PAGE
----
Health-Conscious Gardening

Gardening for Longevity

Unfortunately, yours truly has suffered a pretty severe ankle injury earlier in the week which has left me unable to enjoy the new lawn we’ve recently laid at home or put any additional flowers into the surrounding beds.

However, while laid up in my own bed, the idea occurred to me that gardening itself can often be the cause of injuries and ailments and, in the interest of everyone’s health, we thought we’d look into these maladies and how they can be prevented.

So here’s our list of the most common gardening injuries and strains and some tips on avoiding them so that you can garden more often and for longer.

Carpal Tunnel Syndrome

Tragically, this injury is one that most commonly occurs while working at our desks and you’d think we might be safe from it by labouring outdoors but unfortunately we must remain wary of straining our hands and wrists in the garden.

The ongoing gripping and twisting movements involved in the use of trowels, miniature forks, and secateurs can lead to wrist strain or ligament damage.

As such it is vital that you wear gloves wherever possible to minimize impact and take regular breaks to avoid straining your hands.

Infections

Often we are working with sharp or abrasive materials while gardening, whether they be rose thorns, fern leaves, or sharp pieces of stone embedded in the soil.

As a result, cuts, scrapes, and deeper lacerations are not uncommon and because we are working in the dirt, these can also lead to infections later on.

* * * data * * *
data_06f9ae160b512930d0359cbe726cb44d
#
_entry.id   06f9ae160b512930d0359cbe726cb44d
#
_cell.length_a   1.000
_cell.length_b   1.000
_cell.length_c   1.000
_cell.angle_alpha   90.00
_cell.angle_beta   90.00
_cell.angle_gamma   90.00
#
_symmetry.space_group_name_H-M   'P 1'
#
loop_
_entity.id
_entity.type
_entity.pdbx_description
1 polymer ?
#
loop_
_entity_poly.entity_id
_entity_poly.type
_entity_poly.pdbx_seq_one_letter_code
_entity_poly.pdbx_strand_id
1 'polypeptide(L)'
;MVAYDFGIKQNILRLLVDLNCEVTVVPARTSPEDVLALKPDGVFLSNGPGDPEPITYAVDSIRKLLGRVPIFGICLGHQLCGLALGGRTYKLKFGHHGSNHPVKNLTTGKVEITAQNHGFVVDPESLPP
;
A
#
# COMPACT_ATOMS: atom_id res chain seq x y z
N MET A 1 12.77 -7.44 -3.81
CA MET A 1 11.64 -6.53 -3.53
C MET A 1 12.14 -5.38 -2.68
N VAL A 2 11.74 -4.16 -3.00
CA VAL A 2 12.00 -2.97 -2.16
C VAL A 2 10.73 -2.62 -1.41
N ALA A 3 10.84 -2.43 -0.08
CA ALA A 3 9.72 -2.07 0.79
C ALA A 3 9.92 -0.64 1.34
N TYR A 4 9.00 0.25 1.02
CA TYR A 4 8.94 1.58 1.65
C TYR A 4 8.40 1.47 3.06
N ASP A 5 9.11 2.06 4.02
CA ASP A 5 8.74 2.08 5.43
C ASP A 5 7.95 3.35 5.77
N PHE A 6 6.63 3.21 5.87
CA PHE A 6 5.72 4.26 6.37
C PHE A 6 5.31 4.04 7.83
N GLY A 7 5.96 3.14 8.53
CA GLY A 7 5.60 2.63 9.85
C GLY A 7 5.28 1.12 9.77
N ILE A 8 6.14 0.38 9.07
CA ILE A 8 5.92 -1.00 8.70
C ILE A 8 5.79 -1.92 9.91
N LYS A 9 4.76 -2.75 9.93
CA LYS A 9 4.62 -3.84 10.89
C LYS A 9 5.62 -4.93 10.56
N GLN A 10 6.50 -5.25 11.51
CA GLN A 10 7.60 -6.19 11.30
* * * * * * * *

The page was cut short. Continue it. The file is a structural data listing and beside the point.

As with carpal tunnel, gloves are your first line of defense and, if the temperature allows, covering your arms and other exposed skin can also help prevent these wounds in the first place. If you should get a cut though, immediately stop working to clean it, apply a disinfectant or antibacterial salve and cover the wound with a plaster or bandage to prevent contamination.

Joint Pain

The stress we put on our muscles and joints can be deceptive while gardening because it is often cumulative small exertions that we engage in rather than large single movements.

Knees and backs are particularly susceptible to these complaints since the former often bear our weight while we work low to the ground and the latter can be easily strained when we are lifting heavy objects or if we remain in awkward physical positions for too long.

It is best to approach gardening like a sport in this regard and use the same protective measures. Warm-up with some simple movement exercises before you begin gardening and be sure to stay well hydrated.

If you are going to be kneeling a lot, wear pads to protect those joints from hard surfaces and perhaps treat them to an ice pack once you’ve finished for the day.

In the case of your back, be conservative in your efforts and never try to lift something extremely heavy on your own. When you are lifting, be sure to use proper form by maintaining a straight back while bending your knees and allowing your powerful thigh muscles to take the brunt of the load.

Sprained Ankles

At last, we arrive at my own injury, which I only wish I’d gotten while gardening rather than tight rope walking at a festival. Sprained or ‘rolled’ ankles occur when we hyper-extend our foot to one side or the other rather than landing on the sole.

Gardens, particularly those under construction, are rife with holes and uneven ground that make it easy to misplace your foot while walking. Always mark these uneven hot spots clearly so you can remain vigilant and protect your ankle by wearing sturdy boots with good support and thick socks.

That’s the end of our piece on health-conscious gardening, as a final reminder during this hot weather make sure you’re drinking plenty of water and getting into the shade when you can. As always, thanks for reading.

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